Colorado 2010 Mid Term Voter Guide


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Colorado 2010 Mid Term Voter Guide

  1. 1. •• • • • • • • • • • ••• ••• •• •• •• •• OW T H E S E C A N D ID A •• •• TE • •• T H ? • W S •• OU FIC E HO S • • •• 'S TA • D OF N • IN RU D IN N IF •• N O 'S •• • O N IN H DO • • • •• •• E G • W D ? •• RE E UC • ••• HE A ••• AR HO T IO N • • • • • O ULD I C O N O MY? • W N? • • • • • • •• • • WHE ? • WHERE Y SH W DO I FIN E EC TIO D RE DO TH WH O RA U I F • DO IG T IN A I ? M D W E BS FI O IM ND H O N U T N ER D T E VO J H O I 'M O N O W O O U T RE G ISTE RED T D T HE ND N H S E CAN STA A OW D ID A T E S ST THE ES S E C A N D ID AT
  2. 2. COLORADO 2010 MidterM elections VOTeR GuIDe What is the voter guide? On November 2nd, the mid-term elections will be held all across America. You will decide who will represent you in Congress and in your State Capitol. Do you know who is running to represent you? Do you know where they stand on issues that will affect your everyday life? If not, don't worry… we got your back: This voter guide tells you what you need to know before you step in the voting booth. What's at stake? Real talk, we are all struggling to answer some basic questions about our lives: accessible & Comprehensive take on predatory lenders and de- health Care velopers, and provide emergency housing for people in crisis. Can i see a doctor? We believe high quality physical Climate Justice and mental health care, including & Clean energy full reproductive health services and prescription drugs, is a right and must Can we survive? be affordable and accessible to all. Real talk: Its now or never. We should be a leader in building a affordable & clean energy future. This will cre- accessible housing ate millions of new jobs, improve Can i have a place to live? our health, and avoid future wars. We believe decent, safe, accessible We need to get serious switching and affordable housing is a right from dirty coal and nuclear power for all. The government should to wind and solar energy.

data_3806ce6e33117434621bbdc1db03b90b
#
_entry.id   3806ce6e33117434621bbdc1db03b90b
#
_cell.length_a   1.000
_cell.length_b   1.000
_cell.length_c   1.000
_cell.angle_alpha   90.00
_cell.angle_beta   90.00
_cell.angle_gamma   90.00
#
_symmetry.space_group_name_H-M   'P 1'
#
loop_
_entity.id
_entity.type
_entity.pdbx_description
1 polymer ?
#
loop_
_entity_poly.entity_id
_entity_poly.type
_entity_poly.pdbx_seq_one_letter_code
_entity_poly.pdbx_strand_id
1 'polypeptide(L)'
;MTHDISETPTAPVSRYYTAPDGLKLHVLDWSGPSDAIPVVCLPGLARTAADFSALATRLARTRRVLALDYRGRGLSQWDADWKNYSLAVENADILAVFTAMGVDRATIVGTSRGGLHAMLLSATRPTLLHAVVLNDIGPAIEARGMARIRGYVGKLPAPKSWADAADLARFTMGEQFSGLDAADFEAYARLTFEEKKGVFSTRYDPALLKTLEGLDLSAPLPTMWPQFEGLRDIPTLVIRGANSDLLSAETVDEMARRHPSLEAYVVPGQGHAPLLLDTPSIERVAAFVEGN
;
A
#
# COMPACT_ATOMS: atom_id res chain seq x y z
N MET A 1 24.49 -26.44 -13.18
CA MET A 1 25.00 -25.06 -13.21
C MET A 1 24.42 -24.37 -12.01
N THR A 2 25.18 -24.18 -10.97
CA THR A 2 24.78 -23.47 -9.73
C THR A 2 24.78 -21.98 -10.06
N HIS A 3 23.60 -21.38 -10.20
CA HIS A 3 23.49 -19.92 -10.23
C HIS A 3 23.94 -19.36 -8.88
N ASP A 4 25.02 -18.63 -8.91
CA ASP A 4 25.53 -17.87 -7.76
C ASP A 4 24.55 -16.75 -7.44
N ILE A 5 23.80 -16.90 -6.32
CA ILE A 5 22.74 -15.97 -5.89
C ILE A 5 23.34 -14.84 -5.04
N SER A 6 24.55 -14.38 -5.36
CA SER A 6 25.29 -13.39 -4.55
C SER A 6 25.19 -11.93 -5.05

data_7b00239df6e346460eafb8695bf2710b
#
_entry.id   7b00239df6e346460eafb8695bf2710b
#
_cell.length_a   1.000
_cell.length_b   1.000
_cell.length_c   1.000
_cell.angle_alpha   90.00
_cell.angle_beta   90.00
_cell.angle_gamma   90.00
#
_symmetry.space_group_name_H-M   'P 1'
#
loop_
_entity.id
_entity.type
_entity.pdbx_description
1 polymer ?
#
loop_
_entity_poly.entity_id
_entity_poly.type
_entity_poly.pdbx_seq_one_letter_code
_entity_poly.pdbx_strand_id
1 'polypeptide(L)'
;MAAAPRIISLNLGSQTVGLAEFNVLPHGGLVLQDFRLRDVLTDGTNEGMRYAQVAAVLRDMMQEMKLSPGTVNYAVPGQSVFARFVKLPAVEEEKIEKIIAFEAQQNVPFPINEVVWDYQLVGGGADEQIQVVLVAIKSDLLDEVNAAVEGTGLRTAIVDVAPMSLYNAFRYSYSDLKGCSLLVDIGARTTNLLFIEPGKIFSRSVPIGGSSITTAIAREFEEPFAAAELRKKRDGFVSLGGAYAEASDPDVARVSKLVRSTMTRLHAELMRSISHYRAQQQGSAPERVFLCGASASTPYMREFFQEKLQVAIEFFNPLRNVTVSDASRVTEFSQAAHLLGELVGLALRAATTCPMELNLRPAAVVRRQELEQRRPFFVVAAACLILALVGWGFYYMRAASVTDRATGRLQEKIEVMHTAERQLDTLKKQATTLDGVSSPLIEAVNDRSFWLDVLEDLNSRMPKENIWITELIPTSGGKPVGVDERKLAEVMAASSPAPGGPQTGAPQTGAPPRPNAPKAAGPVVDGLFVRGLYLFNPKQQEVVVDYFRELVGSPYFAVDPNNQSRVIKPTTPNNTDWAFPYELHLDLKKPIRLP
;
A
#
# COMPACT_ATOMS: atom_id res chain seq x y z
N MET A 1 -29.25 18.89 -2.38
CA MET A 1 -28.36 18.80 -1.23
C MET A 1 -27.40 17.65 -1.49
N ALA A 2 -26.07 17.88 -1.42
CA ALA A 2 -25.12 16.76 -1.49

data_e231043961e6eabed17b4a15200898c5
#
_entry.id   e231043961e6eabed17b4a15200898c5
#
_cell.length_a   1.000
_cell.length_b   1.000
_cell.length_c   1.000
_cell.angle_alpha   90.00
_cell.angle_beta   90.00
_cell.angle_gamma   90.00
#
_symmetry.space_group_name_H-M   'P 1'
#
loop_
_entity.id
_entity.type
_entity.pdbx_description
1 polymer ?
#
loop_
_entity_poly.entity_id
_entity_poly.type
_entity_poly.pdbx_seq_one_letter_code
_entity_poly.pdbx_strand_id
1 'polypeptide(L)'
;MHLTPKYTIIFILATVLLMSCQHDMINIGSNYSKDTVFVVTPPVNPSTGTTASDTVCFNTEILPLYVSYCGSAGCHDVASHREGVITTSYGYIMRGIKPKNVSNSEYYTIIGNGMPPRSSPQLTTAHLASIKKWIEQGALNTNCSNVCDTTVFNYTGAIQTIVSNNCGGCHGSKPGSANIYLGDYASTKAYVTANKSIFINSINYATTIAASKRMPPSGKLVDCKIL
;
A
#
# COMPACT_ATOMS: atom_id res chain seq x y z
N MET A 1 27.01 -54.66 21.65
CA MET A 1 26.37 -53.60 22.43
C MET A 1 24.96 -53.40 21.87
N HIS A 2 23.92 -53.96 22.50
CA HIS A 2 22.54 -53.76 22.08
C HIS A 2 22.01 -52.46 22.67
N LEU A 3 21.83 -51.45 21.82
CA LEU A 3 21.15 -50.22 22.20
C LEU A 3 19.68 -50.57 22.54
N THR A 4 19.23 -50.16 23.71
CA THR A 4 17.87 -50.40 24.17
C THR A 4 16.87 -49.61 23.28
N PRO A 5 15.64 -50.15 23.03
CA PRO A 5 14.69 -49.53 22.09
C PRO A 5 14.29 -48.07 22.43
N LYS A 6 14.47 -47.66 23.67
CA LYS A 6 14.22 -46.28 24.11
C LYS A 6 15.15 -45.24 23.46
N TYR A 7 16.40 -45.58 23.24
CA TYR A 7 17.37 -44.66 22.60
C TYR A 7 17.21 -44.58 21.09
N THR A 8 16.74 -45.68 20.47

3. 3. • • • • 2 01 0 M i dt e r M e l ec t i o n s VOT e R G u I D e • • • • healthy Jobs & economy safety in our World Can i make a decent living? Can we have real peace and We believe workers, the backbone safety? of this country, have a right to paid Real national security comes from sick days and a living family wage. being a respected and respectful Workers should have the right to member of the global community. organize without fear. This is how This means ending torture and other we revive the middle class and al- human rights abuses. It also means leviate poverty. ending the war in Iraq and offering strategic humanitarian relief. Quality & affordable education Can i go to college without being voting rights & in debt for the rest of my life? election reform We believe every young person Can i vote? Will my vote be in this country has the right to a counted? What's up with politicians high-quality, affordable education trying to make it harder for us to from pre-school through college. vote? Why can't i register and vote on the same day, like my friends in rights for New americans Minnesota and Wisconsin? Can i be Can i be treated with respect sure my vote is counted? regardless of where i was born? We believe voting is a right for Immigration policy should not all citizens, including students criminalize people for seeking attending college out of state, a better life. We are a nation of felons, and people who need immigrants and diversity is our special help to participate. We strength. We need fair and hu- support public financing to take mane immigration reform that money out of politics. We oppose keeps families together, offers ID requirements and other pathways to citizenship, fair com- discriminatory barriers to voting. pensation, and basic services like health care and college loans. safe Communities Can i feel safe on my street? Building more prisons doesn’t make us safer. Instead of our generation spending $40,000 a year is facing a critical moment locking someone up, that will define our country for we should invest in job years to come. as a coalition of new training, education voters, we were a huge factor in both counselors, drug rehab 2006 and 2008. We will be the difference and programs that lift again in this election! too much is at stake in people up. We must this election to sit this out… get to know where take the safety of the candidates stand on our issues, then get women seriously in out and vote on November 2nd! our homes and on the streets. We’ve got this and other non partisan voter guides online, so check us out at — share it with your friends, send to your mom.